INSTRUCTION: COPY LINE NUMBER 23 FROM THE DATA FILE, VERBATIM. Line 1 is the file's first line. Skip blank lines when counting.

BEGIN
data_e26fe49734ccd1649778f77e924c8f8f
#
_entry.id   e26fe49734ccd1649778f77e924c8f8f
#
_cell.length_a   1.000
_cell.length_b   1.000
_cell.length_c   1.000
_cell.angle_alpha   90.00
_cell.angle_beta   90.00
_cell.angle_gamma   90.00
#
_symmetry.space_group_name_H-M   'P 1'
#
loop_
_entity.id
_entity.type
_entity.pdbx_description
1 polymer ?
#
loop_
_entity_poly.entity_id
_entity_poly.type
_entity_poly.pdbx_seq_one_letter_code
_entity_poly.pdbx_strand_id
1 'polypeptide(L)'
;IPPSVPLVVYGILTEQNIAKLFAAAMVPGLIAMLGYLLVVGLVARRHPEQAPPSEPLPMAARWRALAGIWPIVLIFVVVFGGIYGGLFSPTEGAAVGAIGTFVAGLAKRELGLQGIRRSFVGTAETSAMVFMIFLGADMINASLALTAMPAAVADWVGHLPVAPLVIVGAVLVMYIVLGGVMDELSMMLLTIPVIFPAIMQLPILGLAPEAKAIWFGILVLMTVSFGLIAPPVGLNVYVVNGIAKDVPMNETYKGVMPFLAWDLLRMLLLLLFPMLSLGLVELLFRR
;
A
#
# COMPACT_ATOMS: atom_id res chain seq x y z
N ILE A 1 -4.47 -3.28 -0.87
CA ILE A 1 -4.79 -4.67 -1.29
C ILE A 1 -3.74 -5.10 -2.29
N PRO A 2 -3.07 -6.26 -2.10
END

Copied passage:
_entity_poly.pdbx_seq_one_letter_code